This is my 43rd year of covering professional motor racing for magazines and web sites. Currently, I write for RacinToday.com, a terrific site run by my colleague Jim Pedley. Then there’s the craft beer magazines such as The Beer Connoisseur, where I regularly contribute on the subject of, yep, beer.
In 2019, there will be three books released on the subject of racing where I’ve had a hand. I was a contributor to two books on the 50th anniversary of the IMSA, the sanctioning body for professional sports car racing in America. In addition, my history of how the HANS Device helped save auto racing – CRASH! – appears in September . A tenth book, Winning in Reverse, is a motivational memoir co-written with Bill Lester, for ten years the only black driver in NASCAR’s three major professional series. Bill has recently signed with the Serendipity agency in New York City and we are excited about the prospects for this extraordinary memoir.
I guess racing started for me like most everyone else – as a result of my family’s interest, in particular my older brother Bill. I loved riding in his hot-rodded, street legal and very fast ’55 Chevy to the Beltsville Speedway in Maryland to see the Late Models race and drivers like Bobby Ballentine and “Rapid” Ray Hendrick. That’s where I first heard the name Richard Petty – although I never made it to the Grand National events at Beltsville in favor of watching slugger Frank Howard and the Washington Senators play baseball at RFK Stadium.
Once upon a time, I played shortstop for the Duke University team (literally – when the star shortstop was sick) and harbored ambitions to play professional baseball. But an injury to my throwing shoulder my sophomore year and a steel pin meant my prospects for making the major leagues were far better in the press box than the batter’s box. Absent baseball, I turned to covering Duke in the ACC for The Chronicle, the student daily. I certainly could not foresee that my writing ambitions would soon lead me into a sport I was only vaguely familiar with, but one that was, in the words of one racer, “a crucible of life.”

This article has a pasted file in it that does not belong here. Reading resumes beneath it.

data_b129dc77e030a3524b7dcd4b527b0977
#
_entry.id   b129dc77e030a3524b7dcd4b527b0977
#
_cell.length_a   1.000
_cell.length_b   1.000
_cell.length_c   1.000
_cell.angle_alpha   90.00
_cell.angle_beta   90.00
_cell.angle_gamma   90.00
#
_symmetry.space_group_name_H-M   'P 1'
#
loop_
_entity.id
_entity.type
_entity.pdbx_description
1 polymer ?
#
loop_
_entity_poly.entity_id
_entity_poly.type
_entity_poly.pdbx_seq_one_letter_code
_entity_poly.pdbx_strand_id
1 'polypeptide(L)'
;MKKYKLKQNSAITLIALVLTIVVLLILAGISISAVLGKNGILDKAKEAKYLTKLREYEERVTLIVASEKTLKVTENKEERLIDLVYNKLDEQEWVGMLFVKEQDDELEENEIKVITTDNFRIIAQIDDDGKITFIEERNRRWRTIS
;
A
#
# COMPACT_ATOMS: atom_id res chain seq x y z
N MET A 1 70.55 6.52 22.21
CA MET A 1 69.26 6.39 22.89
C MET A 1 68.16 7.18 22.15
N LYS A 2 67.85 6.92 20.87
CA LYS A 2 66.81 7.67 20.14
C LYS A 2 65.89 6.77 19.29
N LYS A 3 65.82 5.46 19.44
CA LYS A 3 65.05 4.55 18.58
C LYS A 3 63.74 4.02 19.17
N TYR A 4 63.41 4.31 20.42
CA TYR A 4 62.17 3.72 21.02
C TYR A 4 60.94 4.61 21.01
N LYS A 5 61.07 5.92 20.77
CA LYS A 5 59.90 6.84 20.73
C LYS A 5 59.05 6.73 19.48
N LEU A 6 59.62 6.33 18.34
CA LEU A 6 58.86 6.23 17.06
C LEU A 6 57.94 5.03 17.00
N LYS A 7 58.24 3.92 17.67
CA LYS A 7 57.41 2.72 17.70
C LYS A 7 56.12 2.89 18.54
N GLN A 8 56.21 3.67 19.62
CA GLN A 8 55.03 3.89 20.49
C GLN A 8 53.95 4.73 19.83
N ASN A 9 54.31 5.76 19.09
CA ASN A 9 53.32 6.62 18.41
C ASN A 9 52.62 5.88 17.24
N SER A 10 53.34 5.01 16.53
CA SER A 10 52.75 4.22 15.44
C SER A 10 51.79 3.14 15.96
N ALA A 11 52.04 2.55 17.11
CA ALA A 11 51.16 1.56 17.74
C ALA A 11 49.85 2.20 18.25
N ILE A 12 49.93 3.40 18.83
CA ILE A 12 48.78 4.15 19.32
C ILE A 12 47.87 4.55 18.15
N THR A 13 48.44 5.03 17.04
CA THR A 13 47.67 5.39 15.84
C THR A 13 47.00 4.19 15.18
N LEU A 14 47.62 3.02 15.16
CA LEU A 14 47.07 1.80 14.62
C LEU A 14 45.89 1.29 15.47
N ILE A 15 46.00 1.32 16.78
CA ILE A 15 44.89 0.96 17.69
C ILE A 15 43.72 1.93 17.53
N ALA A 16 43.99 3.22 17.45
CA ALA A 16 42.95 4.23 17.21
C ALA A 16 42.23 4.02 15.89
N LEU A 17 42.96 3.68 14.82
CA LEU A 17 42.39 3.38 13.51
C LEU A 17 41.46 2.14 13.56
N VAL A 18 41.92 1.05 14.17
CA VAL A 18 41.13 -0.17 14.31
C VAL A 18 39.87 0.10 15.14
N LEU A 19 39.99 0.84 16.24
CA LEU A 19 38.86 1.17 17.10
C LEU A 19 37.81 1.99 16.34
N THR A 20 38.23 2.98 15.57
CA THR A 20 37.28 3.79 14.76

After graduation from Duke in 1976, I nearly jumped out of the chair with enthusiasm when I was asked about covering stock car racing in a job interview with the Durham Morning Herald, where I was anxious to get started as a fulltime sportswriter. “I used to go to the races!” I replied. More than a little of my response had to do with two other options, which were covering golf or not getting the job. I used to caddy at a local club and quite frankly didn’t like too many of the people I met there – beyond the other caddies. Prior to the interview, on the other hand, I had recently read a story about “King Richard” in Sports Illustrated by Robert F. Jones on his prospects for another NASCAR championship. No way could I foresee one day writing for Sports Illustrated about the title-winning ways of a driver named Dale Earnhardt.
Nor could I foresee being the only author to work on two biographies of Earnhardt – and the only person to write an unauthorized biography of America’s most famous female driver, Danica Patrick.
What’s next? If all goes well, a book on beer.